Arlington, VA — The newly-proposed House defense appropriation bill would prohibit a new round of base realignment and closure (BRAC), a common sense cost-saving measure that would save taxpayers millions and make the Pentagon more efficient.
Last year, the Department of Defense (DOD) estimated that they will have 22 percent excess capacity at bases across the world by 2019. The last five rounds of BRAC since 1988 have allowed the DOD to reap nearly $12 billion in savings every year. The 2005 BRAC is now producing $4 billion in savings a year, even though there were higher-than-expected upfront costs.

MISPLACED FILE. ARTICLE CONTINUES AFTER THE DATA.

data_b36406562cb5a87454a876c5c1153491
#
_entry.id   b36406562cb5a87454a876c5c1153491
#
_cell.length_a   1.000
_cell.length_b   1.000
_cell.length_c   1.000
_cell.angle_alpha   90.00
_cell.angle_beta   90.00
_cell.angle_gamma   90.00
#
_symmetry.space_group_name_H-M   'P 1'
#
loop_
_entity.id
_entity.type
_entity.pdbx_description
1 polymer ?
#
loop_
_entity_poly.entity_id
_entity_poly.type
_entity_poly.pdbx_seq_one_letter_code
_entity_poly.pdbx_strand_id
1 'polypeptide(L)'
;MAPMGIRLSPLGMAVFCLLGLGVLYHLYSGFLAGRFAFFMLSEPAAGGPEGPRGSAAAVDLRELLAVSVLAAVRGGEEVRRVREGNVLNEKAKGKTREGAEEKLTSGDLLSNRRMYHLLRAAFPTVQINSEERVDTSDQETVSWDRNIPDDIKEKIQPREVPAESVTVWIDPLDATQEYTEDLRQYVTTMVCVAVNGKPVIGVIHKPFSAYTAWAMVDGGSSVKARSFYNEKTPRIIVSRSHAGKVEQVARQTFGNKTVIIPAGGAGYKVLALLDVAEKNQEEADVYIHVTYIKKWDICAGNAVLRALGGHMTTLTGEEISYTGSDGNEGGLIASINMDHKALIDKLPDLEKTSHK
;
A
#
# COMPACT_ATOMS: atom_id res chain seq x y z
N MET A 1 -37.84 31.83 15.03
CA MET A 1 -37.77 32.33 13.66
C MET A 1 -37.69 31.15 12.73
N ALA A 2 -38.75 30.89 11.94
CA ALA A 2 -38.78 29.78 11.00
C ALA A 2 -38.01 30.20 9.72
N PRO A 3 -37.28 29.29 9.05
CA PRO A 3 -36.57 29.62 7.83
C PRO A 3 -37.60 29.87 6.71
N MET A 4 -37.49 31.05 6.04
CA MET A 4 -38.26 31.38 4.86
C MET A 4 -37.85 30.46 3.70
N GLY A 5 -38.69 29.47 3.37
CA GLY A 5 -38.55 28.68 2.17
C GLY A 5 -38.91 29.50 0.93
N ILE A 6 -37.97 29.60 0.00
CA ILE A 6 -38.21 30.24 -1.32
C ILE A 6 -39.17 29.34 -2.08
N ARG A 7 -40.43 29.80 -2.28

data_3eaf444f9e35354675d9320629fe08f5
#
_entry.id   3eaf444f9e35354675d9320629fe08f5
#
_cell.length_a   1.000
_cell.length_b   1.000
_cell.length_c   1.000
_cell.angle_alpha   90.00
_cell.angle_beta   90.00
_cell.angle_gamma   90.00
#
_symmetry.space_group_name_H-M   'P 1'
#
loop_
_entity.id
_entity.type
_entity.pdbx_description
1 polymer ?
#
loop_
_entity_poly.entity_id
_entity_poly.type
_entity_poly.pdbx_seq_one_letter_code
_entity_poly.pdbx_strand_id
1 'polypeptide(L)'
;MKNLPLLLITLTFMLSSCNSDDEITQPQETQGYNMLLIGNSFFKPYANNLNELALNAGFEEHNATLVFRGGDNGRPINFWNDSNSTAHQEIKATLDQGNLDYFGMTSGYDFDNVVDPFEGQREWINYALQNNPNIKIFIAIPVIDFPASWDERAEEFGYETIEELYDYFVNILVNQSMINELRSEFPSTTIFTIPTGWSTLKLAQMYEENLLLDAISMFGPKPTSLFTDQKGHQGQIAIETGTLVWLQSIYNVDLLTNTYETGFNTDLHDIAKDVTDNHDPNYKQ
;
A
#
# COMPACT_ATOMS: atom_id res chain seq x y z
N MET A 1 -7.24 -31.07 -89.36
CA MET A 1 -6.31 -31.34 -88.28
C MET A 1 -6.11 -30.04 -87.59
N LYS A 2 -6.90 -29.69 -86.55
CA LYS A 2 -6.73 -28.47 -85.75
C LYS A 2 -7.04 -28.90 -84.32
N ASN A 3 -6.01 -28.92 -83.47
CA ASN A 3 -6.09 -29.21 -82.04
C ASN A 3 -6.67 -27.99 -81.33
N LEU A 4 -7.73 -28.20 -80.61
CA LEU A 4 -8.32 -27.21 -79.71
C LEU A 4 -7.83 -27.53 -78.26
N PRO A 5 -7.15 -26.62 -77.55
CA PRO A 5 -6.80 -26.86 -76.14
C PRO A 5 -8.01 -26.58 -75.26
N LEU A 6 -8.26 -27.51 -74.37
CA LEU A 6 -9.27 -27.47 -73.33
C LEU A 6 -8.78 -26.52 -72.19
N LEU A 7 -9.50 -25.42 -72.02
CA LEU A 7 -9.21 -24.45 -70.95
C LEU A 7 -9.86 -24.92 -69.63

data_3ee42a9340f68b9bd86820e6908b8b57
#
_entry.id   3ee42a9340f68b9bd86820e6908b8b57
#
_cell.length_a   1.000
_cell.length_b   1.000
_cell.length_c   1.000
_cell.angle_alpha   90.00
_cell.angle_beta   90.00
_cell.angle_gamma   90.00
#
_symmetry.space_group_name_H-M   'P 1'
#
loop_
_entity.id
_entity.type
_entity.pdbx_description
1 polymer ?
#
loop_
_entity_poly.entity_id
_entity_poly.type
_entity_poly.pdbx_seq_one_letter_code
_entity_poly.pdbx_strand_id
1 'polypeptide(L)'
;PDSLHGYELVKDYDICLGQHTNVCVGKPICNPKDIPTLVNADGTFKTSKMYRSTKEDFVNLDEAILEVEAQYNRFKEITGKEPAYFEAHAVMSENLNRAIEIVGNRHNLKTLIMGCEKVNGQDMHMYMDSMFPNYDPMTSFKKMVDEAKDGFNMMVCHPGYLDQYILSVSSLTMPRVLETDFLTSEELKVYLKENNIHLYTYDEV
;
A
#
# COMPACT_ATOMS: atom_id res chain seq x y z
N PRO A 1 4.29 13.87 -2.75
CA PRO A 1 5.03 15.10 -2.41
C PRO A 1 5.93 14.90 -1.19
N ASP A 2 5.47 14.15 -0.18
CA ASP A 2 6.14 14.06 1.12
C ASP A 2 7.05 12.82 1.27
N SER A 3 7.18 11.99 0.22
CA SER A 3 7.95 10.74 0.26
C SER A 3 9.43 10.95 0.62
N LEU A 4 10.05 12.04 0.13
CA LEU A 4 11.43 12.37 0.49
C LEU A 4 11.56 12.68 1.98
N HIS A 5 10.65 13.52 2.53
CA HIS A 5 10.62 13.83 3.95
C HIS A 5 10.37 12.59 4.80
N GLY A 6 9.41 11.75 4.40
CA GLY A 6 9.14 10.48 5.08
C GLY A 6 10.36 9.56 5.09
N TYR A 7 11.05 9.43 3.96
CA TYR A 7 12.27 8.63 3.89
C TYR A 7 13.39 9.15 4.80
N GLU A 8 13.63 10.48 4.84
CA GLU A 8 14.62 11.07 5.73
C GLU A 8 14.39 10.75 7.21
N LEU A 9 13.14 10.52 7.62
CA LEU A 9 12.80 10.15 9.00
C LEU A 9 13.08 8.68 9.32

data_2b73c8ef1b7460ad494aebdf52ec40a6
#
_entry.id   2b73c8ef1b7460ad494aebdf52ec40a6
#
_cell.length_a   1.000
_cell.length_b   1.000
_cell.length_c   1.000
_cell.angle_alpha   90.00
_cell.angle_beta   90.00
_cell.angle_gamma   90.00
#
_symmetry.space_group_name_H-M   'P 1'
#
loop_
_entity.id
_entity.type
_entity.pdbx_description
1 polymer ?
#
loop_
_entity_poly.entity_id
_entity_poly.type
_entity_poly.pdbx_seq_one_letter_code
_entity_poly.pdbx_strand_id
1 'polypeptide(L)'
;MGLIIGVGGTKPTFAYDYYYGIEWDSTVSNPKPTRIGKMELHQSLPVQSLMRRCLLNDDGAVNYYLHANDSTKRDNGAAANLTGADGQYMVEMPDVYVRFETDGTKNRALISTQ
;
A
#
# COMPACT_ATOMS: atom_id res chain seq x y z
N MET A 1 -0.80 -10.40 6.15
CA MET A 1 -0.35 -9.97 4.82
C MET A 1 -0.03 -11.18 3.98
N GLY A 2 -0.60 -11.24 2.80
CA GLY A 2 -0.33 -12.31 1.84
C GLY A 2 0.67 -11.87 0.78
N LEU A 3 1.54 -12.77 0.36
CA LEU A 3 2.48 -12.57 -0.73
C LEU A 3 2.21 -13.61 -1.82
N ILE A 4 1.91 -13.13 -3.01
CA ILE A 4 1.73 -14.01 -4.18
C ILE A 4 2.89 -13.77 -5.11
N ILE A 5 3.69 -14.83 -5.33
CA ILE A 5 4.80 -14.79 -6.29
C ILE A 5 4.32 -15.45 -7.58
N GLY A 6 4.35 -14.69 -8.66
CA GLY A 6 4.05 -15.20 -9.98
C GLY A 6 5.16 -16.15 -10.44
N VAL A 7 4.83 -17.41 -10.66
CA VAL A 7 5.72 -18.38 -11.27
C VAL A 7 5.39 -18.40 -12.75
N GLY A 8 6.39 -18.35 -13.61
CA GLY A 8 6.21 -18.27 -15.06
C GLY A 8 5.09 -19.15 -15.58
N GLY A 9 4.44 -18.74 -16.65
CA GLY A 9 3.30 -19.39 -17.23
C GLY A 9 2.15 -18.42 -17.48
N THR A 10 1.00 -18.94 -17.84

Concerned Veterans for America (CVA) Policy Director Dan Caldwell issued the following statement:
“To maintain its excess base capacity, the Pentagon spends money that could be better directed towards important items like training, weapons, personnel — or not spent at all. We are disappointed that the House is trying to prohibit a common-sense measure that will make our military stronger and save taxpayers billions.”
CVA recently released its NDAA recommendations for 2018, which included the elimination of excess infrastructure through a BRAC process. The group joined the Cato Institute and forty other organizations to sign a bipartisan coalition letter in support of BRAC.
The President’s proposed budget for the FY2018 included a BRAC in 2021.